We existed silently side by side. He sat on a tall stool. I stood, shoulders level, working quietly on who knows what trying to appear busy and slyly watching his progress. He drew with percision, intentionally adding details in what seemed like random order. As a six year old he crafted a story about knights. Able to write himself he asked, “Mom, can you write the next sentence for me?”
As a writing teacher I wanted to say no.
As a mom, I responded, “Yes, of course I can.”
Simultaneously we want to protect our children and allow them to participate fully in the world around us. But our purpose must move beyond protection to a world where young learners trust us to lead them to a place of unknowing answers.
I come from a privileged life and work in a privileged school. I do not take for granted that he wants to write during his spare time. I marvel at his ownership of being an author. I am hopeful one day his actions will be precise and authentic enough to lead the world toward a better place. In my six year old lies our future. But how do we change the motivation to write into agency and action?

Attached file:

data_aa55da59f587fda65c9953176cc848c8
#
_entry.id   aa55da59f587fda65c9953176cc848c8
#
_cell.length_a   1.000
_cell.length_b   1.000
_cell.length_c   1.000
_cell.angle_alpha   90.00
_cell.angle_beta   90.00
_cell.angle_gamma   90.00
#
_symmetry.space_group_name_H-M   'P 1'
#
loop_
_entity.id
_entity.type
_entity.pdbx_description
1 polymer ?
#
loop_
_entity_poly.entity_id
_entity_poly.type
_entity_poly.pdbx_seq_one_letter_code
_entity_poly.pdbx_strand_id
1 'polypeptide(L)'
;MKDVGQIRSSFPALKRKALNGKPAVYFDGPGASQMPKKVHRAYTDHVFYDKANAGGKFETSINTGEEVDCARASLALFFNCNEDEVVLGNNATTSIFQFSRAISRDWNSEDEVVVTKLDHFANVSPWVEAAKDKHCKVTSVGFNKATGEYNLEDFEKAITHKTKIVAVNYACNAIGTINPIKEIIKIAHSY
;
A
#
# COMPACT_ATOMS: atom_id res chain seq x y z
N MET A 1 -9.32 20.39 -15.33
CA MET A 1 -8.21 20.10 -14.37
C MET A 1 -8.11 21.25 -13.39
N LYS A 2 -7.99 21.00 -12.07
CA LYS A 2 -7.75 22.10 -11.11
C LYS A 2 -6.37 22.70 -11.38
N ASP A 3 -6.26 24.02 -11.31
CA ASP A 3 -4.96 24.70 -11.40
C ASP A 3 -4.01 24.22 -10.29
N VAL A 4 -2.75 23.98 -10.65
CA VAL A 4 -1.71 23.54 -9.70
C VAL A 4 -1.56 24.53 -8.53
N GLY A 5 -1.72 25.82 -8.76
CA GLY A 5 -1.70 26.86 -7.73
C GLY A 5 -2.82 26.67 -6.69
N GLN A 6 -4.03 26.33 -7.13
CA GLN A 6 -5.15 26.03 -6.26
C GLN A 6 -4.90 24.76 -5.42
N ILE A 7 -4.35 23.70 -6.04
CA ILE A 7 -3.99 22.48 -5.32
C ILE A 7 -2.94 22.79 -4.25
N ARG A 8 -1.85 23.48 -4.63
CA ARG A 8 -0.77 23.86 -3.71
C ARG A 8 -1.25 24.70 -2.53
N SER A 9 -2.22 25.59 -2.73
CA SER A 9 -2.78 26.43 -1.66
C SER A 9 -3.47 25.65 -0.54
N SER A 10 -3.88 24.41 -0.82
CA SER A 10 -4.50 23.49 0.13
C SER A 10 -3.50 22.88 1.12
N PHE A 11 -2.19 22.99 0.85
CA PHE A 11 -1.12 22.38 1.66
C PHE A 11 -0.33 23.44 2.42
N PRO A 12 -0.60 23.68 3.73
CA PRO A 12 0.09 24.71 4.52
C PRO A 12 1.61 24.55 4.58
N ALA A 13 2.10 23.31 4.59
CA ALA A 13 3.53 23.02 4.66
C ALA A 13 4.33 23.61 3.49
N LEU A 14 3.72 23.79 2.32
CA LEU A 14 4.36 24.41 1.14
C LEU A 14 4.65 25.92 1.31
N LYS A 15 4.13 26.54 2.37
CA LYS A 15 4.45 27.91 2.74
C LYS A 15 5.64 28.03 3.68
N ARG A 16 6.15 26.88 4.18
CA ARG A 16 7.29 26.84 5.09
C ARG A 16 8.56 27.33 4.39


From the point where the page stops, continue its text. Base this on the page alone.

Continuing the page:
After the emotional and raw panel on Disrupting a Destructive Cycle: How Literacy Drives Social Change I am moved by this position of power I was so easily brought up in.
Why do some children have the opportunity and luxury of seeing themselves as real writers at a young age and some do not? What are the systemic actions that result in beginning first grade identifying with literacy and those that do not? Where is the breakdown of differences? And how can teachers and students in a position of privilege partner with other educators and students to…
What are the steps I can take with eight year olds to actually make change? This is not a rhetorical question but one I am struggling with.
So I leave you with this. As Ralph Fletcher reminded me, writing is scary and risky. So I will try to do what we ask of our students, to publish a poem of belief that somewhere there is a middle.
There is a place
where randomness occurs.
Some of us have,
Some never have.
But where do we meet?
How do we grasp the randomness
to find a balance
Somewhere in the middle
and we teach
to place them